Disco Delivery: “A revealing glimpse into another side of Cowley's work and a more complete appreciation of his brilliance.”

DJ Bobby Viteritti: “Hurdy Gurdy Man - A fantastic song. A short story of me and Patrick: I remember trying to break Patrick into new wave. He was afraid of it, that is when we did the remix of Funkytown which I asked him to help me with. Also "Call Me" by Blondie and White Wedding was out. He came to my club "Trocadero Transfer", and listened up in the balcony and watched the dancefloor as I weaved in and out of Disco with it. He then realized it was a great direction and very much needed sound at the time. A lot of things happened after that with Patrick's life and music. I also had the honor of mixing Patricks Album on Fusion Records. Patrick is the sound of San Francisco! ”

Eddie Richards: “Thanks for this, I'm a big fan of Patrick Cowley, I used to play his tracks at a night in Milton Keynes I promoted when I started out in the early 80s. ”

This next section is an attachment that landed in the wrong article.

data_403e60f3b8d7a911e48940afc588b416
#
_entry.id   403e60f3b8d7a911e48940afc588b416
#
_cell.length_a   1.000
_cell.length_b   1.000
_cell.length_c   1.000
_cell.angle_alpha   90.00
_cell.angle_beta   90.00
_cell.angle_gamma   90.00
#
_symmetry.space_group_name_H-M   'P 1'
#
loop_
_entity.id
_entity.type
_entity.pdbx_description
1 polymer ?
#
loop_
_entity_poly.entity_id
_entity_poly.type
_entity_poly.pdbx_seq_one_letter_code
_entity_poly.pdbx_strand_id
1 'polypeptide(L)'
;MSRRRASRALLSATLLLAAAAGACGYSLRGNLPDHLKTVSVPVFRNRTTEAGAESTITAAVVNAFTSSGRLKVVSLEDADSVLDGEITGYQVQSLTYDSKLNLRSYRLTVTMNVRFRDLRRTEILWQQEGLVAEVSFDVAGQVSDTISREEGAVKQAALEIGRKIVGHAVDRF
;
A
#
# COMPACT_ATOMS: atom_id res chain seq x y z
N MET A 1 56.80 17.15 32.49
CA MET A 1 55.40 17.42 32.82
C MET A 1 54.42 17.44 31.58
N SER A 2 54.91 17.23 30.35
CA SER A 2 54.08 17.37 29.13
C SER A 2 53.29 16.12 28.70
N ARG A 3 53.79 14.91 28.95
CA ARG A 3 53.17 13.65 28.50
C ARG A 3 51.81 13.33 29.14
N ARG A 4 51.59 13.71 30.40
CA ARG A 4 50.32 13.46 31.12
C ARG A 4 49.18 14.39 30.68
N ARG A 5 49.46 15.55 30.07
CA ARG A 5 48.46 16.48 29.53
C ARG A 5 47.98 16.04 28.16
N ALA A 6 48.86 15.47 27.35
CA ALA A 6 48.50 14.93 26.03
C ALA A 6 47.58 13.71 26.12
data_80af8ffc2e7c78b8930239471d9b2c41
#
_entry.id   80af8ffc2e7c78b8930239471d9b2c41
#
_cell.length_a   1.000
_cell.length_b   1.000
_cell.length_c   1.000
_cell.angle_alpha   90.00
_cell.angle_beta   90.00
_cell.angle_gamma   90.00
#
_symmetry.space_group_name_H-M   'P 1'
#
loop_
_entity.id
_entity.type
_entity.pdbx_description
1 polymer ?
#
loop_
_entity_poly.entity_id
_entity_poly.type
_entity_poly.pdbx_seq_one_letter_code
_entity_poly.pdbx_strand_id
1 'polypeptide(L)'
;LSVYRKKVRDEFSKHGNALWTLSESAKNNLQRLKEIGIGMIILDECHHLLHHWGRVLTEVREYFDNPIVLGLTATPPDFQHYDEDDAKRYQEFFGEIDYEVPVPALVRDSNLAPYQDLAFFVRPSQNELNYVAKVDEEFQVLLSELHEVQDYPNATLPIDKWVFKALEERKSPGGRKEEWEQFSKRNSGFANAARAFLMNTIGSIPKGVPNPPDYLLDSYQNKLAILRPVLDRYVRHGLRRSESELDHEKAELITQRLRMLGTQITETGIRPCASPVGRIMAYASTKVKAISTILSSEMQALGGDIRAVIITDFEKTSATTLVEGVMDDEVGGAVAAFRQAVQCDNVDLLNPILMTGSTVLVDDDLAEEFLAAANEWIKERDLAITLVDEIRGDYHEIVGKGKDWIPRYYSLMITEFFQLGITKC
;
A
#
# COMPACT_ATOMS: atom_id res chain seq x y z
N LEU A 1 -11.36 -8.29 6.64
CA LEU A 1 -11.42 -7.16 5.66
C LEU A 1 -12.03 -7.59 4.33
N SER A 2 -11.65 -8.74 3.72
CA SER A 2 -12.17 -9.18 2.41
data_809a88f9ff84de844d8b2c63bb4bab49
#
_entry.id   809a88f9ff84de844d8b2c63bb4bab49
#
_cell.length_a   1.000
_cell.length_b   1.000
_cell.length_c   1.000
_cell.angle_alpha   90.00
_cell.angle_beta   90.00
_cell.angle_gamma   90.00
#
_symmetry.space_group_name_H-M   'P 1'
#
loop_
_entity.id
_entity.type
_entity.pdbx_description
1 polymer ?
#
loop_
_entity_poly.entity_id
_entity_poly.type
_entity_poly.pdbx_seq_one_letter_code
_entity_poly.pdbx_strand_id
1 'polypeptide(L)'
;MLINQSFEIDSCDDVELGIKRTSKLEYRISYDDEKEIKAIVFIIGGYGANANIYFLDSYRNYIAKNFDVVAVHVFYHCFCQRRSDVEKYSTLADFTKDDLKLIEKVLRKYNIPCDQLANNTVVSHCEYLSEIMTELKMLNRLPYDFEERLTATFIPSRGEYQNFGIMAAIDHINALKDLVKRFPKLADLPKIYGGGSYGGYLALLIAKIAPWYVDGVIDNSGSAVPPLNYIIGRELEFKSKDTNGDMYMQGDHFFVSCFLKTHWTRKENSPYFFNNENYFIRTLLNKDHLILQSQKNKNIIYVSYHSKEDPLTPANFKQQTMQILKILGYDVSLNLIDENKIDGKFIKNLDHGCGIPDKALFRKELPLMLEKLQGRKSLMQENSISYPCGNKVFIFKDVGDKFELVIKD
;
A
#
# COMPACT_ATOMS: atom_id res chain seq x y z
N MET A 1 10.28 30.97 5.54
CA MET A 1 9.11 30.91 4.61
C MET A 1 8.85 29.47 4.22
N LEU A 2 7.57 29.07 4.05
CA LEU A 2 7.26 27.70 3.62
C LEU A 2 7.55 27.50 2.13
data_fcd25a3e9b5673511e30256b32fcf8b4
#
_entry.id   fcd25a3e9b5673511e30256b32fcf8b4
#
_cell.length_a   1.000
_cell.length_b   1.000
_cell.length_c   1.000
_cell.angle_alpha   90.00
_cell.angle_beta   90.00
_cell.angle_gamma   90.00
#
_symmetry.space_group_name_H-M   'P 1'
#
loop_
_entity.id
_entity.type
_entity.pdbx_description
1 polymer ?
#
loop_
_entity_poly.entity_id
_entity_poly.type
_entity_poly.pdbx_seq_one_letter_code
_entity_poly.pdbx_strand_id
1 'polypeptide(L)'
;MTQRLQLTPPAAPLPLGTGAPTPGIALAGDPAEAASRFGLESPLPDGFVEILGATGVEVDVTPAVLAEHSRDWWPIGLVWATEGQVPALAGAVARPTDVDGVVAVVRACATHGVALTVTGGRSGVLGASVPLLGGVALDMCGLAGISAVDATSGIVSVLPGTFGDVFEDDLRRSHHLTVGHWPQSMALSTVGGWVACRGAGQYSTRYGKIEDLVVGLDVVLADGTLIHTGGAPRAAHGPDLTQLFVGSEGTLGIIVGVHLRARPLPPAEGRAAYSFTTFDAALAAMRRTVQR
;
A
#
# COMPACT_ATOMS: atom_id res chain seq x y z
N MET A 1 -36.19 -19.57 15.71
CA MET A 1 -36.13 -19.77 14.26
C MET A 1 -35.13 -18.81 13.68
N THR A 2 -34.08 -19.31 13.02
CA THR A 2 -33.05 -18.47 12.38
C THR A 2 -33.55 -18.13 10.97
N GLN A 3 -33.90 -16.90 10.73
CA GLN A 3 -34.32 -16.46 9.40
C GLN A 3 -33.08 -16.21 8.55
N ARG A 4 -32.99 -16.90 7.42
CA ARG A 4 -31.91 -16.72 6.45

Electronic Beats magazine: “The music works perfectly in a modern environment and I can't help wondering if now is the ideal time for it. [...] This is the real deal, not just another exercise in retro-futurism. Energetic, interesting and musical, this should interest even the most jaded dance music fan. ”

Erik Rug: “That's superb. I'm lovin' this very much...that's the best promo I've received in ages! ”

FACT magazine: “If that doesn't sound good to your ears then you need them cleaned out - preferably with a big gay policeman's baton.”

Falko Brocksieper (Sub Static): “Ein tolles Ding!! Das Album gefällt mir extrem gut. Allein der ganze Background, die Sache mit dem Kellerfund, und die Anekdoten um den Release würden ja ausreichen - selbst wenn die Musik an sich dann schrottig wäre. Aber dass sich das dann auch noch so bahnbrechend anhört. Wirklich obergeil. ”

Fred Vertura: “Great present - you made my day! ”

Gilb:r: “Sounds fantastic!!! I'm a huge fan. Great bloody fantastic release, such a genius! ”

Greg Wilson (Electrofunkroots): “Love “Memory Fails Me” - best wishes with the project! ”